There have been quite a lot of films about people who have magically become a different gender to the one they were assigned at birth. However, most have failed because their ideas about gender were rather facile, and despite pretending otherwise they still treated the idea of a man becoming a woman or vice versa as a punchline. It’s great then to find a film that’s a bit smarter about a ‘gender swap’, which takes gender issues seriously and uses its magical setup to explore trans issues in an interesting and different way.
The movie follows teenagers Kim, Bella and Momo, who are the misfits of their school. They manage to grow a special flower, which when they drink its nectar, allows them to outwardly become boys. The nectar gives them a chance to experience life as young men, which includes both excitement and a feeling of power, but also confusion and the risk of violence. Bella and Momo enjoy their time as guys, but for them it’s a fun diversion. However, Kim increasingly begins to feel that being a man is right and who she should really be.
Kim gets increasingly close to a fellow teen called Tony, with their flirtation becoming a mix of Kim’s feelings for him and the fact he may be who she wants to be. However, Tony is confused about his sexuality, and Kim increasingly begins to wonder whether this is really what she’s attracted to – a fellow young man unsure of who they are.
As Kim explores life being accepted as a boy, it begins to put strains on the relationship between her, Bella and Momo. That becomes increasingly problematic with Bella, whose crush on Kim comes to a head in a way that could prove destructive for all of them.
Girls Lost is a great little film, using its magical setup to take a look at serious issues in an interesting and entertaining way. Unlike many young adult movies it doesn’t pull its punches, taking Kim’s gender issues seriously and also exploring how they intersect with sexuality. It also takes on issues such as violence and even attempted rape, weaving that into a rather smart look at gender that eschews simple stereotypes and instead looks a bit deeper into the positives and negatives of both ends of the gender spectrum. That ranges from the kind of toxic masculinity built on power, aggression and fear, to the passive aggressive corruption of femininity that conspires to manipulate others.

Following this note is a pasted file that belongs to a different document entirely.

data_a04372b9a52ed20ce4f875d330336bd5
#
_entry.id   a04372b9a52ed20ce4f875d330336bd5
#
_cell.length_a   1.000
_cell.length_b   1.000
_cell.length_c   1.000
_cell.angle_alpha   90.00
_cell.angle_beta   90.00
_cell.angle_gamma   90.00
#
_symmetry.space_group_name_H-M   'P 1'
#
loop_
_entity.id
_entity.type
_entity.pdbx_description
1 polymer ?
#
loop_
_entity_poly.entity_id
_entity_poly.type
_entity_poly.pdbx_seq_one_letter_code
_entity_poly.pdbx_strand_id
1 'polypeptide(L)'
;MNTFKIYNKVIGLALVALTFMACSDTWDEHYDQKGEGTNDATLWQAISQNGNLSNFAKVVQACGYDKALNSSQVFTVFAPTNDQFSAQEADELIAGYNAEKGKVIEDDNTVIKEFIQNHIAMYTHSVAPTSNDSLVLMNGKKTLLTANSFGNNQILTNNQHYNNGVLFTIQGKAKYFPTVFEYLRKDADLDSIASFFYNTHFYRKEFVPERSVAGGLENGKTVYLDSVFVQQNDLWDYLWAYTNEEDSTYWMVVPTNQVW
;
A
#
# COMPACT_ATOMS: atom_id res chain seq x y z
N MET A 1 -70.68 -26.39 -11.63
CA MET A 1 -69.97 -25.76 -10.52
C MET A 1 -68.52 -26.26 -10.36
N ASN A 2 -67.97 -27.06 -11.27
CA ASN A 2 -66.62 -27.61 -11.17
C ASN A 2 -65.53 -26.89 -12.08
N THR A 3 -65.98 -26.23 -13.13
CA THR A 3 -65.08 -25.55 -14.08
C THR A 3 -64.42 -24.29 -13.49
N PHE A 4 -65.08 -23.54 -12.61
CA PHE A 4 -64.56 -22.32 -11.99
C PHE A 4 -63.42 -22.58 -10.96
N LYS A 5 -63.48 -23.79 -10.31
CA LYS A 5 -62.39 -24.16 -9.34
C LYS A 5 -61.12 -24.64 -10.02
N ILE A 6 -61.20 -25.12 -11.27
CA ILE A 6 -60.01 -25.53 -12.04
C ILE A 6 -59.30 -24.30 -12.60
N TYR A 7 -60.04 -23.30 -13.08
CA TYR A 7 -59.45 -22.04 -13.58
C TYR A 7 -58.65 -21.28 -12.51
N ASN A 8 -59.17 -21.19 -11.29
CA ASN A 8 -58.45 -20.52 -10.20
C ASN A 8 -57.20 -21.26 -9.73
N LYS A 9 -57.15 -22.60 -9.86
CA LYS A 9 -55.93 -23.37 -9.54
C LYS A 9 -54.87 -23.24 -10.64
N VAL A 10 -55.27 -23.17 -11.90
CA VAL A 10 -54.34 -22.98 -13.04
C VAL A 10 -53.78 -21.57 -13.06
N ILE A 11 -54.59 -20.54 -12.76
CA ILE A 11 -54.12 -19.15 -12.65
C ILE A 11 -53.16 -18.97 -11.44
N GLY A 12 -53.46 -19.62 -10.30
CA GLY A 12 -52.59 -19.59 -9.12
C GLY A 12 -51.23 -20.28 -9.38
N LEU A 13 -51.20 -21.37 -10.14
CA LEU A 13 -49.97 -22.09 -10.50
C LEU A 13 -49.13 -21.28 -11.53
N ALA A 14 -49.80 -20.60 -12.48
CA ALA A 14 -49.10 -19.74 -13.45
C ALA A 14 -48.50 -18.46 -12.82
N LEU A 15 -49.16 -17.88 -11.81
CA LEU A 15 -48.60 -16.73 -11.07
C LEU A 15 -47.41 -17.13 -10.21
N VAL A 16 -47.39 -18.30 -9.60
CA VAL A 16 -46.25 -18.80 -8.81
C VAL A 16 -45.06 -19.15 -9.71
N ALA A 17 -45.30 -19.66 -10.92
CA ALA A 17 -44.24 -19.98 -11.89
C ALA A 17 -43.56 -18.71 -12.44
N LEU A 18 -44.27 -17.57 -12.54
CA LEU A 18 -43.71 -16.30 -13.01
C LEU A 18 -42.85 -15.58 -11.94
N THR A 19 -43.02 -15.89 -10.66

Indeed, at times the film has an interesting way of showing that despite the differences in male and female experience, some aspects of gender are closer than they appear. It allows Girls Lost to explore the social construction of gender, suggesting that what is innate and what we create is often difficult to determine, and that sometimes it may come down to expressing similar things in different ways within a structure neither men nor women have much individual control over.
The magical angle and constant possibility of hope ensure that moments that could have felt nastily unpleasant and perhaps even exploitative, work well in the context of a movie that is entertaining, thought provoking and feels like it’s earned its darker and more challenging sections. All that leads to an interesting ending which may be a little more open than some might like, but still retains a sense of hope.
Overall Verdict: A smart, entertaining and sometimes challenging movie that uses its magical premise to explore gender and sexuality in a different and perhaps more interesting way than normal.
Reviewer: Tim Isaac